Ghostbusters 30th Anniversary Edition Blu-ray
by Jim Bray
Sony's latest Blu-ray release of "Ghostbusters" is a nice but not particularly spectacular revisit to Ivan Reitman's supposed comedy classic, with a clean 4K mastered transfer, a new audio codec, and a few new extras peppered among the old stuff the company is recycling in a most environmentally friendly way.
The film stars Bill Murray, Dan Aykroyd, Harold Ramis, Rick Moranis and Sigourney Weaver, and Aykroyd's and Ramis' script is basically an updated take on the old Abbott and Costello-style schtick of combining monsters and mayhem with comedy and state of the art production values - kind of like "Abbott and Costello Meet Frankenstein" updated to the 1980's with plenty of 80's attitude added. This was undoubtedly to make the movie more "relevant" to viewers 30 years ago.
It must have worked. The 1984 film went on to become one of the top grossing comedies of all time. Yet it really isn't that funny, in my never humble opinion, though it's still extremely popular. Go figure.
Anyway, the story follows a group of flakey scientists whose suddenly-ended cushy university job leaves them on the streets. So they set up a professional "paranormal exterminator" service - and wouldn't you know their timing is perfect: all Hell starts to break loose in New York City after they hang out their shingle, and the ghostly happenings threaten to rock the Big Apple to its apparently rotten core.
Along the way the busters and their little friends, singly or in concert, fall in lust, make bureaucrats crazy, poke at fate with a pointy stick they're not sure they understand, let alone can wield properly - and in the end they save the world, or at least New York.
And of course we get treated to a bunch of what were state-of-the-art special effects created by a team led by Richard Edlund, late of George Lucas' famed Industrial Light and Magic. The effects are really good, though some of them (especially some with puppets and stop motion animation) are starting to show their age in this era of computer-generated-or-assisted effects. This was apparently Edlund's first film as head cheese of his own company, though he also turned out even better work for the same year's 2010.
Bill Murray plays his usual smartie pants character, Aykroyd's displays a great sense of wonder, Ramis' is appropriately nerdy, Weaver's is appropriately sexy and the great but generally underutilized and typecast Rick Moranis plays yet another nerdy dude - which is a shame because he's always been capable of so much more. Heck, I remember him being completely convincing as a teenage heartthrob pop star back in the days when he was on SCTV.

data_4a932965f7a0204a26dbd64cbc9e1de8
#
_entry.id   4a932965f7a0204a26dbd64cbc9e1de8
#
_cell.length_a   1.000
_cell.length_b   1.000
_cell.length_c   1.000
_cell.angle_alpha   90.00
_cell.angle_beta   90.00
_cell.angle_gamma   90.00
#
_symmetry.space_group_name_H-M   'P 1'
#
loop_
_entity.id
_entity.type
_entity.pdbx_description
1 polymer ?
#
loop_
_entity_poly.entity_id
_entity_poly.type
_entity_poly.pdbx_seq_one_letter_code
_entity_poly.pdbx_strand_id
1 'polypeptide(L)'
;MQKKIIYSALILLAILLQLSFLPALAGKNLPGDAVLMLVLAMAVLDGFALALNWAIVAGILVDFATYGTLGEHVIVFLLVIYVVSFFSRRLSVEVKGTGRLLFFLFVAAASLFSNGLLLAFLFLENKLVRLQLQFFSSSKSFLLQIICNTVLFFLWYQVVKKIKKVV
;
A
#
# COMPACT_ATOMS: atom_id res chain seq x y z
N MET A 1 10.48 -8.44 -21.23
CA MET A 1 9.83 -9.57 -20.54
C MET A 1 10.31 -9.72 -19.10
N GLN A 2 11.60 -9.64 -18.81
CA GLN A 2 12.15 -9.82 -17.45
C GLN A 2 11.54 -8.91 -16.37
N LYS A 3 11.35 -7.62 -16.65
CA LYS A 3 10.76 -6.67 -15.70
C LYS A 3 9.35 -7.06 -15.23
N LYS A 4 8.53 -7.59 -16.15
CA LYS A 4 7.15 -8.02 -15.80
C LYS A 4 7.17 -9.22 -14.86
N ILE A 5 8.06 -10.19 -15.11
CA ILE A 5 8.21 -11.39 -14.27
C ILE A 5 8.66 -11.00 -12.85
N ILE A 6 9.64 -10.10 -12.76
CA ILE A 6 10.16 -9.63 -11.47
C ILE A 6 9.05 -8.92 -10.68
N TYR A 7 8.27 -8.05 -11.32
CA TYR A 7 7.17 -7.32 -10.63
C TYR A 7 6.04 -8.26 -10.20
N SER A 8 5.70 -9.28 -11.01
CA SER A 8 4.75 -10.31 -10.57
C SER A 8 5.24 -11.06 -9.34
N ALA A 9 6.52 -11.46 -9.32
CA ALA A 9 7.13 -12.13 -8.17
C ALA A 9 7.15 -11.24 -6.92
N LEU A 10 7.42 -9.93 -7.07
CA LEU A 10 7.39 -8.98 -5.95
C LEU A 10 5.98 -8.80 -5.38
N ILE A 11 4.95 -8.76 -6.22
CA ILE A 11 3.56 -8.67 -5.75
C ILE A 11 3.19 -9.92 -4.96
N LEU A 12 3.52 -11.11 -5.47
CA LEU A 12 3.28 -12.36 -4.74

So while I've never been a huge fan of "Ghostbusters," it's still an enjoyable romp in the home theater - and the high def disc medium does it justice.
The Blu-ray is presented in 1080p widescreen (2.40:1), and it has never looked better, even though it's only "Mastered in 4K" and not really in native 4K (a.k.a. ultra high definition, or UHD), though it does make me want to see it in 4K - especially since I got to watch it in both 1080p and up converted to 4K via OPPO Digital's BDP-103D universal network 3D Blu-ray player feeding Panasonic's TC-58AX800U 4K TV. There's plenty of fine detail in either 1080p or "fake 4K" and the color is rich and deep. There's plenty of grain, too, but that's not a video issue but is rather something you can blame on the movie's genesis on film. However you slice it, though, Ghostbusters looks great.
The audio is now presented in DTS HD Master Audio, as opposed to earlier releases' Dolby TrueHD 5.1, and I think it sounds better than the original version. In fact, the sound is about as good as you can expect from a 25 year old movie, with good use of the surround channels and some really nice low frequency effects stuff - in all, a very clear and dynamic soundtrack.
Sony also throws in a bunch of extras, some of which are new but lots of which aren't. Besides an interesting commentary track, there's Slimer Mode, a Picture-in-Picture "Graphical Viewing Experience" that puts the movie in a weird kind of marquee while giving us talking heads, including cast, crew and special effects artists, reminiscing about the film's gestation.
Who You Gonna Call: A Ghostbusters Retrospective is probably the best of the new stuff. It has entertainment journalist Geoff Boucher (that's how they bill him; I'd never heard of the guy, but he does a decent job here) conversing with Reitman and Aykroyd as they talk about some of the same things as in the commentary and Slimer mode, but other stuff as well such as how New York City actually became a character in the film, its huge success, Ramis' many contributions, and more. It's quite interesting.
Sony also throws in the original music video of Ray Parker, Jr.'s hit song, as well as some alternate takes, some "cleaned up for TV" scenes (they appear to have been "de-cussed"), a gallery of Ghostbusters-related "pop culture" artworks and the theatrical trailer. And there is a selection of featurettes on the special effects, the cast and crew, some multi-angle scenes and storyboard comparisons.
You also get a digital HD Ultraviolet download you can store on your portable device so you never have to leave home without your copy of Ghostbusters.
This Ghostbusters release does offer excellent picture and sound, and plenty of extras to make it more worthwhile. I'm not sure it's better enough than previous releases to warrant your buying it if you already have the Blu-ray, but if you don't, this is a good version with which to start.
Jim Bray's columns are available from the TechnoFile Syndicate.